Food education as food literacy: privatized and gendered food knowledge in contemporary Japan
AbstractThis paper analyzes politics of food education in Japan where food education has become one of the central motifs of food policy in recent years. It describes the emergence of private enterprise institutions that offer credentials for people as “food education experts,” the majority of whom are women. Based on a survey of more than one hundred food education experts, the paper explores motivations of these women and finds that the reasons for the popularity of food education certifications are not so much that women wanted to challenge the dominant food system—as agrofood scholars may have expected or hoped for—but for reasons related more to the gendered career expectations and pressures for women to conform to a culturally-scripted feminine ideal. The paper’s importance beyond Japan lies in the discussion of dynamics and implications of privatization of food education. “Privatization” indicates a shift in the location of control and in what is considered to be “necessary” knowledge about food. Subject to market logic, food education is at risk of becoming an exercise of superficial mastering of “sanitized” information. Furthermore, at the core of privatization of food education is an increasingly pervasive approach to food education that I term “food literacy” approach, based upon a deficiency framework which posits individual knowledge and skills as sole reasons for inappropriate food choices, dietary behaviors, and culinary practices. Not only is the food literacy approach highly individualistic and apolitical, but it also enables and exacerbates the privatization and gendered pressures of food education. Copyright Springer Science+Business Media B.V. 2011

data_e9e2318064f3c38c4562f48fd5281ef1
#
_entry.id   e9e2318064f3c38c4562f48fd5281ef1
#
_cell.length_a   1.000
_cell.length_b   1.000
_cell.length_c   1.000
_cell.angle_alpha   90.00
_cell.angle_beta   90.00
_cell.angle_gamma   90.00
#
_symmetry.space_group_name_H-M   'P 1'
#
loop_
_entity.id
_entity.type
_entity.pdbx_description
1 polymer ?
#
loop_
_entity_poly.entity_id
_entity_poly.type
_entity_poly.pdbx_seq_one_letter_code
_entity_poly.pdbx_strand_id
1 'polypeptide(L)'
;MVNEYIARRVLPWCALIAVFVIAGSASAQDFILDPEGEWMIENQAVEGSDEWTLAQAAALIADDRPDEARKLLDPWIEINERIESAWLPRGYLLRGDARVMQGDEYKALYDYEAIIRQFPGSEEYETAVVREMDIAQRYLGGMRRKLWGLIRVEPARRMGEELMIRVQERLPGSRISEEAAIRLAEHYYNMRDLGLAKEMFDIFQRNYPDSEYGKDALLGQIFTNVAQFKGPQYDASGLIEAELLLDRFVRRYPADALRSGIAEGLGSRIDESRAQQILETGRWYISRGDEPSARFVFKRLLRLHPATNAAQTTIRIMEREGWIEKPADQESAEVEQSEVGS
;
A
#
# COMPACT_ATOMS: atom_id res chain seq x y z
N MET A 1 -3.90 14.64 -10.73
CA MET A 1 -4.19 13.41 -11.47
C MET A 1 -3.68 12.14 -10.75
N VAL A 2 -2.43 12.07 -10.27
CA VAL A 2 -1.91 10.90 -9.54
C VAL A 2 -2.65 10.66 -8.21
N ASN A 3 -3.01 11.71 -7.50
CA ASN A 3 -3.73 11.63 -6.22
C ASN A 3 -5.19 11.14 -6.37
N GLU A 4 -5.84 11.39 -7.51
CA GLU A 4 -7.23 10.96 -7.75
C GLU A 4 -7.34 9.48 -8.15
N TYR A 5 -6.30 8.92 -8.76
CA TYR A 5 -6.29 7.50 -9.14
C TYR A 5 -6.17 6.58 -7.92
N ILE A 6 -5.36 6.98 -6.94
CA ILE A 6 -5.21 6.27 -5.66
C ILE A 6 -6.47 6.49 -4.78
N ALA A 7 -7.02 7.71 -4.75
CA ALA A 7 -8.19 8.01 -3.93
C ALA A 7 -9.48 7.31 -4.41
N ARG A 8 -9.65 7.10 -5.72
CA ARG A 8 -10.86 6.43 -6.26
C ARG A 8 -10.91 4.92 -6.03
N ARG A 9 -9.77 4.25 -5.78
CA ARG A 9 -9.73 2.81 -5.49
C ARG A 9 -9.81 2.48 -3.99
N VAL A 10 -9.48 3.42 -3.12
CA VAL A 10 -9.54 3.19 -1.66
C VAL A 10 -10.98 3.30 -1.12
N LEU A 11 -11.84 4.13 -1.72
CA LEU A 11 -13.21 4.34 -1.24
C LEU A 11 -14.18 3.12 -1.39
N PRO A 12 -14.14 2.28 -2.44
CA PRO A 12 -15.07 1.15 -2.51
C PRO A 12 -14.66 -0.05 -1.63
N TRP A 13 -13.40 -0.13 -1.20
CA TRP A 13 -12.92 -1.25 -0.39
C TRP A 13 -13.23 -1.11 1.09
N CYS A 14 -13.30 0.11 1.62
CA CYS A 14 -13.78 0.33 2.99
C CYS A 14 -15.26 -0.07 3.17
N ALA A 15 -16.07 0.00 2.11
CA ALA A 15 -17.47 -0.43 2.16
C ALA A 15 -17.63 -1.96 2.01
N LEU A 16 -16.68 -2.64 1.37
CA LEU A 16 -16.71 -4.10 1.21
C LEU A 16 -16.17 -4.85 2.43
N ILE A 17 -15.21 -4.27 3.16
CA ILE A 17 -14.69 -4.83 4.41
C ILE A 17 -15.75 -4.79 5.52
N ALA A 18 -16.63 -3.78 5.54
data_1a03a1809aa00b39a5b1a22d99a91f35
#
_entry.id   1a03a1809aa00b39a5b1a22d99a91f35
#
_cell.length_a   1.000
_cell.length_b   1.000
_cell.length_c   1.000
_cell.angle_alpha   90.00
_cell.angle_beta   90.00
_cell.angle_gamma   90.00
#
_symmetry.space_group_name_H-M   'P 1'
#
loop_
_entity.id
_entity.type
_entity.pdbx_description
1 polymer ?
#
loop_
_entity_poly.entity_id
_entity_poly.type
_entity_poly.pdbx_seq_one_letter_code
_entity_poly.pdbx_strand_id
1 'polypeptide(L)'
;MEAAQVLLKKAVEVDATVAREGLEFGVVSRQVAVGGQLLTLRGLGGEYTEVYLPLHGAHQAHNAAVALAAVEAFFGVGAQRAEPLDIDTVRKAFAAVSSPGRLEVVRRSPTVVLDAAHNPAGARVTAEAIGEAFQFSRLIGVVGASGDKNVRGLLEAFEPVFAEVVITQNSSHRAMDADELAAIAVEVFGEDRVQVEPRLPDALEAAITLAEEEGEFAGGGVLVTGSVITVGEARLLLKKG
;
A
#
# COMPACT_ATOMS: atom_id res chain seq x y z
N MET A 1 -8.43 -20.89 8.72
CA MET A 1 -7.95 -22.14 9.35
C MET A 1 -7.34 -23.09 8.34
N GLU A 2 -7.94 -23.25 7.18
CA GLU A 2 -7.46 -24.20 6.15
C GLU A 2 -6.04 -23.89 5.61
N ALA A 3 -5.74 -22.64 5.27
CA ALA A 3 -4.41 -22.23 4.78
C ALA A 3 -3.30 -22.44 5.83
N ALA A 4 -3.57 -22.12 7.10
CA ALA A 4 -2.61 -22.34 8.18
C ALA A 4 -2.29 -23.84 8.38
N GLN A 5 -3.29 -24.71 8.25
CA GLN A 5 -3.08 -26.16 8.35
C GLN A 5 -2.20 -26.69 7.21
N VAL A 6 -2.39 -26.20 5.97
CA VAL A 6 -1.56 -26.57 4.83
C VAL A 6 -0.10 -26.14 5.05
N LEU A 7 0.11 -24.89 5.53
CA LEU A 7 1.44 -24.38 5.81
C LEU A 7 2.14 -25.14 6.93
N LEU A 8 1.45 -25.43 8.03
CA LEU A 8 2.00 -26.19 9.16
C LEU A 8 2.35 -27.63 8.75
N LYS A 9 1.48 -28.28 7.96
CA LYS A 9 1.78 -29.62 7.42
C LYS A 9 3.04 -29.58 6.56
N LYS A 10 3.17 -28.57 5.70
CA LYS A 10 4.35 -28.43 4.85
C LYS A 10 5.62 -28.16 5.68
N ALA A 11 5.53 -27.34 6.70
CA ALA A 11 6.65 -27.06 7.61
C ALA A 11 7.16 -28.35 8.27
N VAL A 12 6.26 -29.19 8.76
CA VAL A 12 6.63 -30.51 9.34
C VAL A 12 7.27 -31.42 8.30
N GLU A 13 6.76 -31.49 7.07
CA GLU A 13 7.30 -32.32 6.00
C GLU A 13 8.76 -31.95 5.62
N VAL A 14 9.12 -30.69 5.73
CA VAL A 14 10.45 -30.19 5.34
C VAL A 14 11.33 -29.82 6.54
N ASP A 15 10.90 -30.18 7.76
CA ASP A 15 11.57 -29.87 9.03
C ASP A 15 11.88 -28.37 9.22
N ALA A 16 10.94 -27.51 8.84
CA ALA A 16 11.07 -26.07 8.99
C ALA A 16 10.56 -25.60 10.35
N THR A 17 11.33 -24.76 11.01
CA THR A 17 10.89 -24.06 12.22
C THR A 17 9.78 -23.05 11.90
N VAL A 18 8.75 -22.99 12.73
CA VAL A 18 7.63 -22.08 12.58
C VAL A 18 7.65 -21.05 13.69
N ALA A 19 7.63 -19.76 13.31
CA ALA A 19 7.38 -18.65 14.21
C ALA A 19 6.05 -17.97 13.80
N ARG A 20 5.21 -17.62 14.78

Download InfoIf you experience problems downloading a file, check if you have the proper application to view it first. In case of further problems read the IDEAS help page. Note that these files are not on the IDEAS site. Please be patient as the files may be large.
As the access to this document is restricted, you may want to look for a different version under "Related research" (further below) or search for a different version of it.
Bibliographic InfoArticle provided by Springer in its journal Agriculture and Human Values.
Volume (Year): 28 (2011)
Issue (Month): 4 (December)
Contact details of provider:
Web page: http://www.springer.com/economics/journal/10460
You can help add them by filling out this form.
reading list or among the top items on IDEAS.Access and download statisticsgeneral information about how to correct material in RePEc.
For technical questions regarding this item, or to correct its authors, title, abstract, bibliographic or download information, contact: (Guenther Eichhorn) or (Christopher F Baum).
If references are entirely missing, you can add them using this form.